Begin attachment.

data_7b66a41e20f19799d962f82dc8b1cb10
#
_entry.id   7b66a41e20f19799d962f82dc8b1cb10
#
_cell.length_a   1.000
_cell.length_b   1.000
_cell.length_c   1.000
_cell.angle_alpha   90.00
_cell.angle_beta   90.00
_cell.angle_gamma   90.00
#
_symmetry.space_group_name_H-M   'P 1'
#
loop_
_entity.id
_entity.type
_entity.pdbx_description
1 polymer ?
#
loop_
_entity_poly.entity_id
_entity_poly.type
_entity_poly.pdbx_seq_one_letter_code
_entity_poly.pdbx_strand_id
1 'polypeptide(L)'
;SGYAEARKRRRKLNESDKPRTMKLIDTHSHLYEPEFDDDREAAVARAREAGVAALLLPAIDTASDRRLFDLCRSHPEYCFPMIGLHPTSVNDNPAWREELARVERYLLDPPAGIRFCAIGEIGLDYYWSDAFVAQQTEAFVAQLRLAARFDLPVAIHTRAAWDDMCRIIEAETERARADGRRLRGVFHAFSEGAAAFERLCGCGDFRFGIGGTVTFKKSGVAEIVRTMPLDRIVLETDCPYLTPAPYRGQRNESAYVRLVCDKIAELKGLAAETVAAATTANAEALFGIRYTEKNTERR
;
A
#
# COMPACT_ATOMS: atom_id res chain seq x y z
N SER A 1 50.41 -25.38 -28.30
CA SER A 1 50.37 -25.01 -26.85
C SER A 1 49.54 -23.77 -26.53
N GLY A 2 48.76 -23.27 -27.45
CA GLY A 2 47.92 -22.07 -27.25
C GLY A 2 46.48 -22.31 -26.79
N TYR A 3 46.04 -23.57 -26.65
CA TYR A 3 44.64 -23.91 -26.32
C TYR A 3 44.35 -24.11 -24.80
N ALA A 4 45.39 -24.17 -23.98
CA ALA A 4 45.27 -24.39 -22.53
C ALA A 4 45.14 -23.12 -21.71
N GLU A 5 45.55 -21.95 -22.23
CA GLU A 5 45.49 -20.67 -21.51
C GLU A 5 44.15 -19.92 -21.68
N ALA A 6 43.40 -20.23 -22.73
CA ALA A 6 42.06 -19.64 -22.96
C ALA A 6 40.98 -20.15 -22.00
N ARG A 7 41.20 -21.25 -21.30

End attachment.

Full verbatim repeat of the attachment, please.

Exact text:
data_7b66a41e20f19799d962f82dc8b1cb10
#
_entry.id   7b66a41e20f19799d962f82dc8b1cb10
#
_cell.length_a   1.000
_cell.length_b   1.000
_cell.length_c   1.000
_cell.angle_alpha   90.00
_cell.angle_beta   90.00
_cell.angle_gamma   90.00
#
_symmetry.space_group_name_H-M   'P 1'
#
loop_
_entity.id
_entity.type
_entity.pdbx_description
1 polymer ?
#
loop_
_entity_poly.entity_id
_entity_poly.type
_entity_poly.pdbx_seq_one_letter_code
_entity_poly.pdbx_strand_id
1 'polypeptide(L)'
;SGYAEARKRRRKLNESDKPRTMKLIDTHSHLYEPEFDDDREAAVARAREAGVAALLLPAIDTASDRRLFDLCRSHPEYCFPMIGLHPTSVNDNPAWREELARVERYLLDPPAGIRFCAIGEIGLDYYWSDAFVAQQTEAFVAQLRLAARFDLPVAIHTRAAWDDMCRIIEAETERARADGRRLRGVFHAFSEGAAAFERLCGCGDFRFGIGGTVTFKKSGVAEIVRTMPLDRIVLETDCPYLTPAPYRGQRNESAYVRLVCDKIAELKGLAAETVAAATTANAEALFGIRYTEKNTERR
;
A
#
# COMPACT_ATOMS: atom_id res chain seq x y z
N SER A 1 50.41 -25.38 -28.30
CA SER A 1 50.37 -25.01 -26.85
C SER A 1 49.54 -23.77 -26.53
N GLY A 2 48.76 -23.27 -27.45
CA GLY A 2 47.92 -22.07 -27.25
C GLY A 2 46.48 -22.31 -26.79
N TYR A 3 46.04 -23.57 -26.65
CA TYR A 3 44.64 -23.91 -26.32
C TYR A 3 44.35 -24.11 -24.80
N ALA A 4 45.39 -24.17 -23.98
CA ALA A 4 45.27 -24.39 -22.53
C ALA A 4 45.14 -23.12 -21.71
N GLU A 5 45.55 -21.95 -22.23
CA GLU A 5 45.49 -20.67 -21.51
C GLU A 5 44.15 -19.92 -21.68
N ALA A 6 43.40 -20.23 -22.73
CA ALA A 6 42.06 -19.64 -22.96
C ALA A 6 40.98 -20.15 -22.00
N ARG A 7 41.20 -21.25 -21.30